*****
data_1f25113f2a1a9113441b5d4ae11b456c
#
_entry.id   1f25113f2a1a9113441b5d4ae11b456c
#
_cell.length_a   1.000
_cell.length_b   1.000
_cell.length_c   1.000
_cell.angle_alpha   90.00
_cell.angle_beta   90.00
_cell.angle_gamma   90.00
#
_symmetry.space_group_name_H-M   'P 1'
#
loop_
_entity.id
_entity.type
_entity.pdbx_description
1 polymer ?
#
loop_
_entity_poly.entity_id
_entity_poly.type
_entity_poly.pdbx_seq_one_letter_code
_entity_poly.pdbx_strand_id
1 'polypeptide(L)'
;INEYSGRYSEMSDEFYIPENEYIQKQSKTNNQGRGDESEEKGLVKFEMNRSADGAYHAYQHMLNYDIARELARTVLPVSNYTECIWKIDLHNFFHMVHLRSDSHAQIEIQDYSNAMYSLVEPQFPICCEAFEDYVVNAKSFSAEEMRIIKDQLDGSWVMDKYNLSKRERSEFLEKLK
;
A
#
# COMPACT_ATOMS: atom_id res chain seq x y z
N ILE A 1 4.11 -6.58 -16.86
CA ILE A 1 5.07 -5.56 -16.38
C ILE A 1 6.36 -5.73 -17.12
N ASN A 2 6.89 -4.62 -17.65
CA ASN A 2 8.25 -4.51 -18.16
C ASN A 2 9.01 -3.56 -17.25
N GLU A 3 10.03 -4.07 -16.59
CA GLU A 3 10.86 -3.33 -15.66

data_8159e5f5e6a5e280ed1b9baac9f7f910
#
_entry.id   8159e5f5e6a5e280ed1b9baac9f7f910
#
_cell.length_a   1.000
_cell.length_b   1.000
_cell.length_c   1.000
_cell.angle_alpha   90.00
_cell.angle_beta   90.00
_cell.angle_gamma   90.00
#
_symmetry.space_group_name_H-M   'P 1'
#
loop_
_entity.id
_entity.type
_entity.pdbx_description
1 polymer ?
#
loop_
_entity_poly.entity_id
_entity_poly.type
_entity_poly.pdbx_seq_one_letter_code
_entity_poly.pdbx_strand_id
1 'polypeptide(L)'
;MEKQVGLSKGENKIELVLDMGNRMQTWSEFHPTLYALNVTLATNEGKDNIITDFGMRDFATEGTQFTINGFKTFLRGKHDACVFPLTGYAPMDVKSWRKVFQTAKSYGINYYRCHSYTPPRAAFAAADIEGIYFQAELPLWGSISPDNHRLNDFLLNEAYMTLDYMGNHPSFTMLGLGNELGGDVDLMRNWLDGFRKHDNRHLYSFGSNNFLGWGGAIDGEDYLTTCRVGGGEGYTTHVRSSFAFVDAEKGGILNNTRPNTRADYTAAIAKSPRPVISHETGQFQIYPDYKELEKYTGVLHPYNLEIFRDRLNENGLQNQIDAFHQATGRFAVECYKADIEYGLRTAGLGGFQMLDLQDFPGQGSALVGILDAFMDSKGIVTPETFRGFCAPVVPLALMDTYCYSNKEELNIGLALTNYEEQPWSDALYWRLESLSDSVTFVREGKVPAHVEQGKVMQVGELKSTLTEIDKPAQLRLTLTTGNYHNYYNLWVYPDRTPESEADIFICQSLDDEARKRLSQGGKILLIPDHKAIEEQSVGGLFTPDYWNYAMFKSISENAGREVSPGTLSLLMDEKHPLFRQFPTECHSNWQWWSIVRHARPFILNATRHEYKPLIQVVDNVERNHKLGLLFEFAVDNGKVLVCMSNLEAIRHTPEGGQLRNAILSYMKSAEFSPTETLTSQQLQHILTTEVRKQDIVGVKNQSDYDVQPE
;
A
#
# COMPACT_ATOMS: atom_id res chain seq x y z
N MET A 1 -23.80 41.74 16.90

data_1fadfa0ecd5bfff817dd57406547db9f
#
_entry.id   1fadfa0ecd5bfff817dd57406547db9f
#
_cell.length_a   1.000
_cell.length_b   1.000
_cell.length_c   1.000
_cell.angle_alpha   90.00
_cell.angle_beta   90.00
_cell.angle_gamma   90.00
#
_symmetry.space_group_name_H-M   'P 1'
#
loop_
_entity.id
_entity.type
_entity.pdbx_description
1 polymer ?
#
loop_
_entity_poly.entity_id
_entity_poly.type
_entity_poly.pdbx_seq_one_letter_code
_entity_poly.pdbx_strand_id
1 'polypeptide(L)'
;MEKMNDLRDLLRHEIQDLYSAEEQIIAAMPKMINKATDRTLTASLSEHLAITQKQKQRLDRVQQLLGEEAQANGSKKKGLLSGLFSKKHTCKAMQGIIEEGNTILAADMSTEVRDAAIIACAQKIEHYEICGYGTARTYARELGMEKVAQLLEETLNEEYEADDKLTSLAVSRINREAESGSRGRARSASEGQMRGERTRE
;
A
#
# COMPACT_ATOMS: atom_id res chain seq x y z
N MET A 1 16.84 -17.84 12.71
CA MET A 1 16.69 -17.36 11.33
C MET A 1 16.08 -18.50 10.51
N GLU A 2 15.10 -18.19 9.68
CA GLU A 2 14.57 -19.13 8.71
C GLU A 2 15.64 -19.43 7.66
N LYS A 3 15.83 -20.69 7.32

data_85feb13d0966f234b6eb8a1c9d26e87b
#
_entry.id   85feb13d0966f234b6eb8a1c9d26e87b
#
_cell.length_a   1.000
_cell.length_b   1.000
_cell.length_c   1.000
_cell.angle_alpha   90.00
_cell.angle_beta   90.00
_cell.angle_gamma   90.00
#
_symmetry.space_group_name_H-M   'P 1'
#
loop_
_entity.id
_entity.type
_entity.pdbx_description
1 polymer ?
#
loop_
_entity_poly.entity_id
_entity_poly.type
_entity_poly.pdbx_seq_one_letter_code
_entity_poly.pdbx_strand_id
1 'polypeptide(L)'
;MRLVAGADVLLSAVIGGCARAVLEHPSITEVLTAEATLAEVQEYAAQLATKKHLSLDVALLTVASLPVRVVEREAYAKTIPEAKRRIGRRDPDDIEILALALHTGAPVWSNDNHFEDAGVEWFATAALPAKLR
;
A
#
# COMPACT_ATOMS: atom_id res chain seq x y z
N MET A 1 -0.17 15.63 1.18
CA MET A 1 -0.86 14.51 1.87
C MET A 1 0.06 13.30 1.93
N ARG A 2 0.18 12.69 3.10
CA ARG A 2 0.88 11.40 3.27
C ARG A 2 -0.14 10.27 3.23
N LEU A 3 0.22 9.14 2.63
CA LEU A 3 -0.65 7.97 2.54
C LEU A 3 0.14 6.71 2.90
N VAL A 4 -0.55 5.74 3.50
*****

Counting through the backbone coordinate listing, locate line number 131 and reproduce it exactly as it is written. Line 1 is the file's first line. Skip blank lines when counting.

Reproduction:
1 'polypeptide(L)'